The rangers came aboard The Pearl early this morning, three special guests to help me, Miss Wendy, Lauren and Josh appreciate and enjoy the wonders of Glacier Bay. It's one of the memorable highlights of our week-long journey through the Inside Passage of Alaska.
By breakfast time the ship was awake and abuzz, most everyone jockeying for position as we steamed into Tarr Inlet. The captain maneuvered the ship around pieces of fallen ice – some bits the size of small cars – and gently brought the Pearl about; ever so slowly the Grand Pacific Glacier came into view.
It was stunning and massive, compacted tons of snow turned into jagged fingers of bluish ice. The morning haze had burned off and the rays of the sun glistened majestically about the area.
Ranger Ruth – I fear she's related to Dr. Phil or Captain Kangaroo – asked that we look about and take in the natural wonder that now spread across our world. She offered up numbers and dates and other scientific data about glaciers and snowfall, winds and tides. I think she made up lots of stuff and, when at a loss for words, fell back on her touchy-feely mantra about the beauty of nature.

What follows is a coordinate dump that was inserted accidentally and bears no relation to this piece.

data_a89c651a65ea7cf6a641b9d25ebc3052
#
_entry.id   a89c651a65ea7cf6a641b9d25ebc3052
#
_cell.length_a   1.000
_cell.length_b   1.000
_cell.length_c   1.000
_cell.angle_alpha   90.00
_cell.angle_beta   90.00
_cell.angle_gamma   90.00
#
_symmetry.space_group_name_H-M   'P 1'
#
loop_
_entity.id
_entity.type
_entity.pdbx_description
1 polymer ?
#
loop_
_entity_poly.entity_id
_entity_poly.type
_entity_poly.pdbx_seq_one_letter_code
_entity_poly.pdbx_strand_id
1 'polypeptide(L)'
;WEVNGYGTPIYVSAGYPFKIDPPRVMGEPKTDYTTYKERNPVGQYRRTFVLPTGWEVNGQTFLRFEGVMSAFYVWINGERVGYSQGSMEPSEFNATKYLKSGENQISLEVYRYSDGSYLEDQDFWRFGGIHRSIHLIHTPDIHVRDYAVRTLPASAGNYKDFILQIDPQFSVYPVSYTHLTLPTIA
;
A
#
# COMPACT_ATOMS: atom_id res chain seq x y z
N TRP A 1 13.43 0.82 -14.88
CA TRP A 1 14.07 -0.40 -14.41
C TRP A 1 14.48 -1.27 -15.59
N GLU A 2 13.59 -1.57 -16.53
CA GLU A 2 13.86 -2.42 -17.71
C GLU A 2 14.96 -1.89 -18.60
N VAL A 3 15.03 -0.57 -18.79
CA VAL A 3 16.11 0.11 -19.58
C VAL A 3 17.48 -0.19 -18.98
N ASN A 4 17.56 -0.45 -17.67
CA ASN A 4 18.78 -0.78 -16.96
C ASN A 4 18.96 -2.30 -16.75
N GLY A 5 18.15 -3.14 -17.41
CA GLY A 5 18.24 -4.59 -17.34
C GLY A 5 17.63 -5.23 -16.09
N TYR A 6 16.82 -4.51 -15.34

Of course Ranger Ruth was right. The world here in Glacier Bay seems created by the finger of God, a chilly Garden of Eden that is just about perfect.
Miss Wendy and I left the masses on the upper decks and retreated to our private little balcony. Glacier Bay spread out before us, thousands of acres of still waters, pristine woods and jagged mountains. The Pearl's engines had been silenced and only the gentle call of seagulls and the hushed lapping of water against the distant shore broke the calm.
It seemed we had stumbled onto something sacred, the Cathedral of the Great Outdoors. No need for prayer books or hymnals in this sanctuary. In Glacier Bay, your heart will sing out its own happy tune and, for a moment, your soul will be filled.
PICTURE PERFECT: Glacier Bay (photo above) is stunning, thousands of acres of still waters, pristine woods and majestic mountains.